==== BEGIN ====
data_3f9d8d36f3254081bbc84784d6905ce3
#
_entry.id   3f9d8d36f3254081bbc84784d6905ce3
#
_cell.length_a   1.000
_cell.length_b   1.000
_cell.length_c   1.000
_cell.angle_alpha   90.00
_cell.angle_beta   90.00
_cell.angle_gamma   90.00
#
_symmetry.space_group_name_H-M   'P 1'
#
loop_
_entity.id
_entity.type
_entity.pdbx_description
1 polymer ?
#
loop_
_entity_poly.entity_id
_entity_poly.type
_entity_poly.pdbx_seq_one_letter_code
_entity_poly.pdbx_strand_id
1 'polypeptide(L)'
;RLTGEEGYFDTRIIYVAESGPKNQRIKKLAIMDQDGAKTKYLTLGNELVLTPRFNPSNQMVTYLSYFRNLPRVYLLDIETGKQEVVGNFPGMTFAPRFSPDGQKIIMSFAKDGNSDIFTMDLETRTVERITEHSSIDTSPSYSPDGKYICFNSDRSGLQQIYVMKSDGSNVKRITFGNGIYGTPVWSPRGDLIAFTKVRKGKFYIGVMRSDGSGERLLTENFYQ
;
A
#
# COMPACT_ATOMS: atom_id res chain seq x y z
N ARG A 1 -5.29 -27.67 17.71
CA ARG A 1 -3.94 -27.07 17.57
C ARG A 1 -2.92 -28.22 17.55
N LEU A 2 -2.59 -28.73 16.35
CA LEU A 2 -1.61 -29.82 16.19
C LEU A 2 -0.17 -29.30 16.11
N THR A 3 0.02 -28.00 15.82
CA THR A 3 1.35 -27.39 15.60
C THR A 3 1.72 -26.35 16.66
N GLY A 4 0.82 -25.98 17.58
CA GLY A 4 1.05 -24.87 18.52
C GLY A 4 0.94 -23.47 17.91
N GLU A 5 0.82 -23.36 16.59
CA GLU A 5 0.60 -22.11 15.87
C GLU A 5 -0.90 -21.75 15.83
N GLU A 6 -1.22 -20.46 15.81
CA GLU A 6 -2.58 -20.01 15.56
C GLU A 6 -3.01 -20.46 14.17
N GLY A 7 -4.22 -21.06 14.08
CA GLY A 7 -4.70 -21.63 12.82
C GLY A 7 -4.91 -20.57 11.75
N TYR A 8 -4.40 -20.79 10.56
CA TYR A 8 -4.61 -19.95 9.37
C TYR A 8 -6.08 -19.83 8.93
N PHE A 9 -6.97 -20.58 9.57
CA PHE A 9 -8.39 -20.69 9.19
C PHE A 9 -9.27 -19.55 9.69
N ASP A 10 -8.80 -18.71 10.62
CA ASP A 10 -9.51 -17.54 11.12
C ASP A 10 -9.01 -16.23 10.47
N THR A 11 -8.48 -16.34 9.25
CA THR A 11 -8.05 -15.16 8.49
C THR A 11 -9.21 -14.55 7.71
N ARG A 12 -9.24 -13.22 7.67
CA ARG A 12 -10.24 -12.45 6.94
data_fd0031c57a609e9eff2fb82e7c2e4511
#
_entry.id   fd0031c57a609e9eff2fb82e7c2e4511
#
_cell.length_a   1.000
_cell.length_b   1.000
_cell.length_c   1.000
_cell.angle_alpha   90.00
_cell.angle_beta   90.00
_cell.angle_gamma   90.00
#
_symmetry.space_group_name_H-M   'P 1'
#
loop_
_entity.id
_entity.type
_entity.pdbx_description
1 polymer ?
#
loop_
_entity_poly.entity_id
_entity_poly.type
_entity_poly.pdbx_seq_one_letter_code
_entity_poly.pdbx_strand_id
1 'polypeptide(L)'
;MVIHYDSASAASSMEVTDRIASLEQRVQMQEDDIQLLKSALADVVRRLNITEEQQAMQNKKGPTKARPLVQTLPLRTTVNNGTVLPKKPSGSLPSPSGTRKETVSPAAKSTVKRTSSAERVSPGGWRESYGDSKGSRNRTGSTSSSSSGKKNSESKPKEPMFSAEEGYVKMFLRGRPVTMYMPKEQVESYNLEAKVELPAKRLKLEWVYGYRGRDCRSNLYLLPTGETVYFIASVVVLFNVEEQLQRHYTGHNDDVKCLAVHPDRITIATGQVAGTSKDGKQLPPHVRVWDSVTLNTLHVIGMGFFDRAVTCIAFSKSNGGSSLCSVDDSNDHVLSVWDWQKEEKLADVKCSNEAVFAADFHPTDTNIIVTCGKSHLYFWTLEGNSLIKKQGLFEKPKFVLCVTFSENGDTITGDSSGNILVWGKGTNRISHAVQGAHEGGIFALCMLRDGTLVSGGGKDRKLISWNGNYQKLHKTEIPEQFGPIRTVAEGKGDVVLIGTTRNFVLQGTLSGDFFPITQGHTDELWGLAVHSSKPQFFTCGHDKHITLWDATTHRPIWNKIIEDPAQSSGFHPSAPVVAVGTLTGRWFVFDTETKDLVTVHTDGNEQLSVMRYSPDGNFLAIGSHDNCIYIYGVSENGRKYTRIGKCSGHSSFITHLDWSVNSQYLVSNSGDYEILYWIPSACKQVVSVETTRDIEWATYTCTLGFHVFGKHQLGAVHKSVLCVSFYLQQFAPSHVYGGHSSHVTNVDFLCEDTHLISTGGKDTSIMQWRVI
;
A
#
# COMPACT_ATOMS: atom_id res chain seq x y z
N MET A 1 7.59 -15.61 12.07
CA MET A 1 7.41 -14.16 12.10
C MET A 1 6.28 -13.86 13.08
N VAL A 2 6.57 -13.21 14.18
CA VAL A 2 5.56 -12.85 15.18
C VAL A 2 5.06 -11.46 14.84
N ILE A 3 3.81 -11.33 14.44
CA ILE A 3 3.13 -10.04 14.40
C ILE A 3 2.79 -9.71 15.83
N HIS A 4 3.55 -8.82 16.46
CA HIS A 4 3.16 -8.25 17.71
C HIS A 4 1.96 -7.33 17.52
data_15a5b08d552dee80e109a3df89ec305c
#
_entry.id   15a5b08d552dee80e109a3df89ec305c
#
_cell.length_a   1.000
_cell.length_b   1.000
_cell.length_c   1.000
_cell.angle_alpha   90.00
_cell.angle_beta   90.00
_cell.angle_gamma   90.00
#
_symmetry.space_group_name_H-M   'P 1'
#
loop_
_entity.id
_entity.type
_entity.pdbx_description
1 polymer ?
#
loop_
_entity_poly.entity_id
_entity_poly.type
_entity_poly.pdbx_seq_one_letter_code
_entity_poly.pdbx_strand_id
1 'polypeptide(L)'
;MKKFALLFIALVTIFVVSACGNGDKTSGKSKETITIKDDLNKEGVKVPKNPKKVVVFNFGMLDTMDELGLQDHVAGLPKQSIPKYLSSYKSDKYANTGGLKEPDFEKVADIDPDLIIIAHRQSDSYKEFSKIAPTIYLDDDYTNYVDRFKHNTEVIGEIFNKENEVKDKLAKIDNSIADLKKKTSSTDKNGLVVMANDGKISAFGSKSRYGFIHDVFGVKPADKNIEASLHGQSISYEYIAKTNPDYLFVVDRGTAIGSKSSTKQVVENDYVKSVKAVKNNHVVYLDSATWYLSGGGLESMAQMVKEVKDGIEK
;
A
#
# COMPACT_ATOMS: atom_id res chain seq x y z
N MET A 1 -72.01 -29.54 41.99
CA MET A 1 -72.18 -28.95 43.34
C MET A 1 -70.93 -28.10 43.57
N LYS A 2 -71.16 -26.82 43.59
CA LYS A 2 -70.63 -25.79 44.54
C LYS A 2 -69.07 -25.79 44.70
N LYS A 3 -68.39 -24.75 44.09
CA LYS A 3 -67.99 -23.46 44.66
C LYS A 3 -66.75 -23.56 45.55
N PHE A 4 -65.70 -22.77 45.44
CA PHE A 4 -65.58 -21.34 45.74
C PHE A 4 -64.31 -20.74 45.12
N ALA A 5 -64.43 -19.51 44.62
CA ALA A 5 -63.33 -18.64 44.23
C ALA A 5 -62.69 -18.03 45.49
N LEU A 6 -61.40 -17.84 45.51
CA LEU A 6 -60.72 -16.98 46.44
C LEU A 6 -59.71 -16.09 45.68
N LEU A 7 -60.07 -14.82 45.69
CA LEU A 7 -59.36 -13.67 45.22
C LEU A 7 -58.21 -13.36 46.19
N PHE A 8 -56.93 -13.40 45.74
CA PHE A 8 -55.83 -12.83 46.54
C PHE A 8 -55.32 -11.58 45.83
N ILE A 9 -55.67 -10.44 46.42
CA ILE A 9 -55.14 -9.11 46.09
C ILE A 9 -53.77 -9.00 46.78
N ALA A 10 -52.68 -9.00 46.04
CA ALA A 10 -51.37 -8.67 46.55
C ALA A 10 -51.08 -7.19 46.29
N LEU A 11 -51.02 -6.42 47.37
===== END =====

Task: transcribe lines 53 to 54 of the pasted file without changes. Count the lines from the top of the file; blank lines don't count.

CA TYR A 8 -4.61 -19.95 9.37
C TYR A 8 -6.08 -19.83 8.93